Revealed: Stressed NHS nurses took more than one MILLION days off sick last year as bosses are warned staff are becoming exhausted by workload
- In total, nurses took almost 4.75 million days off in 2017- equivalent of ten each
- Of those taking sick days last year, 1,070,841 due to stress or related problems
- About 300,000 nurses work in English NHS and the Royal College of Nursing estimates there is currently a 42,000 shortfall
Nurses took more than a million days off sick due to stress last year, official figures show.
The staggering number equates to every NHS nurse in England taking an average of two days off as a result of stress, anxiety or depression.
In total, nurses actually took almost 4.75 million days off in 2017 – the equivalent of ten each. Of those, 1,070,841 were due to stress or related problems.
The staggering number of nurses taking days off sick due to stress last year equates to every NHS nurse in England taking an average of two days off as a result of stress, anxiety or depression. (Stock image)
Stephanie Aiken, deputy director of nursing at the Royal College of Nursing (RCN), said many of her colleagues were exhausted by relentless strain.
‘It is a sad reflection of chronic nursing shortages across the country that nurses are becoming overwhelmed, stressed and burnt out,’ she said.
‘As demand for NHS services increases, nurses find themselves fearful of being blamed for errors.
‘This is physically and emotionally exhausting, while the resources which could address workforce shortages are lacking. The effect on health can be significant.’
About 300,000 nurses work in the English NHS and the RCN estimates there is currently a 42,000 shortfall.
This number is forecast to rise to 48,000 within five years.
Ms Aiken said the chronic shortfall had to be addressed in order to ‘truly put the issue of nurse mental health and wellbeing at the centre of the health service’.
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She added: ‘Patients would ultimately benefit from higher staff morale, and reduced staff turnover and absences.’
Ms Aiken said the NHS figures might actually mask the true scale of the problem because many nurses ‘feel such a duty to their patients they will often still report for work when they’re unwell’.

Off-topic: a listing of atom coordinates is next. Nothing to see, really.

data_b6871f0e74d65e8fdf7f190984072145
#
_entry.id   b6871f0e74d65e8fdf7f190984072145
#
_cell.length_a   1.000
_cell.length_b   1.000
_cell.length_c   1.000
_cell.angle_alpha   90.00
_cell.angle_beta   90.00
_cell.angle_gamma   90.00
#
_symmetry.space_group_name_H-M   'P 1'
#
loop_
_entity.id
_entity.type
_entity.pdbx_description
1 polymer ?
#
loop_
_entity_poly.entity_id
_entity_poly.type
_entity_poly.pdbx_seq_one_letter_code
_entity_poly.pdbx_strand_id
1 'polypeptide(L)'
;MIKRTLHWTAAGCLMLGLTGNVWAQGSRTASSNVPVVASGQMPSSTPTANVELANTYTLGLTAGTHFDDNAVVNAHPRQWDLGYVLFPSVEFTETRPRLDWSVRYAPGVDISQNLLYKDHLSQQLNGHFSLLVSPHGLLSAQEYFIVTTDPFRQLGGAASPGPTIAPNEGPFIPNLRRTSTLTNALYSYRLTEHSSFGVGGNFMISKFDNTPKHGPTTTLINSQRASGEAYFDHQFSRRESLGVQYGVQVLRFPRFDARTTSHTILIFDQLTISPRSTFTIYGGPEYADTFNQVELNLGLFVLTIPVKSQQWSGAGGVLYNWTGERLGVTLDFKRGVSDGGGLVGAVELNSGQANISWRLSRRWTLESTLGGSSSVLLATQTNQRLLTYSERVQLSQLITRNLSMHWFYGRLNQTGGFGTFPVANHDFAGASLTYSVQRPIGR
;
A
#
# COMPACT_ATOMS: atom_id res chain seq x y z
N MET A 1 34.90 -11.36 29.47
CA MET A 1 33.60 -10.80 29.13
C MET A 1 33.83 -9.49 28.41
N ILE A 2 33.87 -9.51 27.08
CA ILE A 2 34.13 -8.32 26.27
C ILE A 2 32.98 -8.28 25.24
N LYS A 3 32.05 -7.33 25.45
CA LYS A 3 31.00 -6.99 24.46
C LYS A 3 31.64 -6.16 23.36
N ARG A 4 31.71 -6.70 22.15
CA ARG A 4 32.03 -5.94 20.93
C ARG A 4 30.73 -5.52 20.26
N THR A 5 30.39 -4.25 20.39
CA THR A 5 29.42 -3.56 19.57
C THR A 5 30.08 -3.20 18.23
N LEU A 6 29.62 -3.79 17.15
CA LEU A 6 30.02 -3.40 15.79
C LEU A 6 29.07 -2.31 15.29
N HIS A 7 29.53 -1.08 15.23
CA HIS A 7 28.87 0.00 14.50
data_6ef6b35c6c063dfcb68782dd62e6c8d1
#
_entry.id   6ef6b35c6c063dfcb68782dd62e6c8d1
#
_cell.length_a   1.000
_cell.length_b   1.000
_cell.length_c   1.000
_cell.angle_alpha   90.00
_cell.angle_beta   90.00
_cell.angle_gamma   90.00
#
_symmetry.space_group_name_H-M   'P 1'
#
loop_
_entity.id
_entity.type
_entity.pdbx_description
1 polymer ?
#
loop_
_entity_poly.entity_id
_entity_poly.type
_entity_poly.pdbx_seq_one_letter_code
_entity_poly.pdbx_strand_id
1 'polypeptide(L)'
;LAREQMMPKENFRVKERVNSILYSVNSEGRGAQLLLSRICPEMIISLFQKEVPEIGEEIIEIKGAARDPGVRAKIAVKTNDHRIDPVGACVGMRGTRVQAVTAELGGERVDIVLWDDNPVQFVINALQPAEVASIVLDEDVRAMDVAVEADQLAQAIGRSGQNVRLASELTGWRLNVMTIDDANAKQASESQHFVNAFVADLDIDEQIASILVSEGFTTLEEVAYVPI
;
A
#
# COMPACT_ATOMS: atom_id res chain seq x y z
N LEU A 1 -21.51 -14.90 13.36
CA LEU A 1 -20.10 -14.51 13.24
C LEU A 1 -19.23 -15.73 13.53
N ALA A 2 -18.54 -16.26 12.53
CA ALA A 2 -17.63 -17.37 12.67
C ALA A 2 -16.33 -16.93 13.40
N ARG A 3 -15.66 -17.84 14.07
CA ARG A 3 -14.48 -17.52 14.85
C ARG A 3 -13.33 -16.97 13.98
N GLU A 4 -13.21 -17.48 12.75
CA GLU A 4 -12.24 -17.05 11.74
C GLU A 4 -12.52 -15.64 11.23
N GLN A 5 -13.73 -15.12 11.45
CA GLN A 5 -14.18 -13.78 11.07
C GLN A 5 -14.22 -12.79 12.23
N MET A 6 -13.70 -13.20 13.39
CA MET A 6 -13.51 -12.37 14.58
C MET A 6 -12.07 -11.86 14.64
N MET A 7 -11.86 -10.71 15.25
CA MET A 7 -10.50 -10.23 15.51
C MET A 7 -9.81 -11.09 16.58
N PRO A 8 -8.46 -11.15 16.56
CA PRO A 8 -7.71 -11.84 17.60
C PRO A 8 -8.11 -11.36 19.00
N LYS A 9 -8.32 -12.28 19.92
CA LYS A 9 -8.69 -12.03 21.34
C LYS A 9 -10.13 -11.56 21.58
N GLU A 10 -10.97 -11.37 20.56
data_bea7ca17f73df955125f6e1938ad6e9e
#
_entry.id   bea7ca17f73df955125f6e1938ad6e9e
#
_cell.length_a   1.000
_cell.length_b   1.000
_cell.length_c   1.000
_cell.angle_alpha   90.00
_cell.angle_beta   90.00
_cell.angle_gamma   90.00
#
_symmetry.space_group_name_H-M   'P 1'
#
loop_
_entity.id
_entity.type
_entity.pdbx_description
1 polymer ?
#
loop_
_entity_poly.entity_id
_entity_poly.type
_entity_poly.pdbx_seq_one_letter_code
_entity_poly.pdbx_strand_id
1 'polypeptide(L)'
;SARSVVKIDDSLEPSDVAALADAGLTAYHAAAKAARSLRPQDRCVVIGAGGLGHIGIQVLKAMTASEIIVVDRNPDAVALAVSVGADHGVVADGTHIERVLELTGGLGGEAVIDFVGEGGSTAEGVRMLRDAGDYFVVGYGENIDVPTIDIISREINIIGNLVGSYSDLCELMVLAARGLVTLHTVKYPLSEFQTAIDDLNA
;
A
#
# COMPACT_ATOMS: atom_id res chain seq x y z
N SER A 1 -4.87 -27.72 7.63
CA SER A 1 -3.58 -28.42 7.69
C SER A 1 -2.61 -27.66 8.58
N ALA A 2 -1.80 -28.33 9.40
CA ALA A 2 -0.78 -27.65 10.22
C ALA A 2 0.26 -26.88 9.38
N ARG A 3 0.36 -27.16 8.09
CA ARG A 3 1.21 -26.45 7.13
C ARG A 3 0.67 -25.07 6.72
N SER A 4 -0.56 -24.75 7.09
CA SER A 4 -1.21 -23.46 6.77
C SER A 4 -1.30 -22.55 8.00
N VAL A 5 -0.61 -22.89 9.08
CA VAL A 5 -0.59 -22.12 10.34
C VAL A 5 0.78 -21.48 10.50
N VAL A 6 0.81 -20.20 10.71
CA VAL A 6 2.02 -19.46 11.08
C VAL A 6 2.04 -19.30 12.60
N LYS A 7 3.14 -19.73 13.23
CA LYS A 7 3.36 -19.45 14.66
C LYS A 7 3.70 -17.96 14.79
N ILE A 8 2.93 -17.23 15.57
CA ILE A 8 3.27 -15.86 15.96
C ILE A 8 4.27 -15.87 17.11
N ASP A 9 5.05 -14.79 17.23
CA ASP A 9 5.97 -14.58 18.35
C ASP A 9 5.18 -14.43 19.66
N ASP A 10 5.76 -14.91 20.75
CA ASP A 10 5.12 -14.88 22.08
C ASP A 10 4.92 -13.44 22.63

Earlier this year, a survey by Nursing Standard magazine found 43 per cent of respondents felt under so much strain from working in the health service that they wanted to quit.
The same proportion said they felt stressed at work ‘most of the time’.
One nurse said: ‘I will retire as soon as I can and work in Tesco.’
In total, nurses took almost 4.75 million days off in 2017 and of those, 1,070,841 were due to stress or related problems. (Stock image)
Jonathan Ashworth, Labour’s Shadow Health and Social Care Secretary, said: ‘Years of underfunding, bed cuts and chronic staff shortages of around 42,000 nurses, is leaving our hard working NHS staff running ragged.
‘Something has to change because we are not only making NHS staff sick under the pressure, but patient safety is also seriously at risk.
‘Ministers need to give us a clear and credible plan to deliver the extra staff our NHS now clearly needs.’
A Department of Health and Social Care spokesman last night said that it was working to increase the number of nurses on wards. She said: ‘The NHS runs on the dedication of our wonderful nurses.
‘We are increasing the starting salary of a nurse by £2,000 and workforce planning will be a part of the NHS Long-Term Plan – helping us to recruit and retain nurses for the future.
‘There are 11,400 more nurses on our wards since 2010, 52,000 currently in NHS training and we have made more funding available to increase university training places.’
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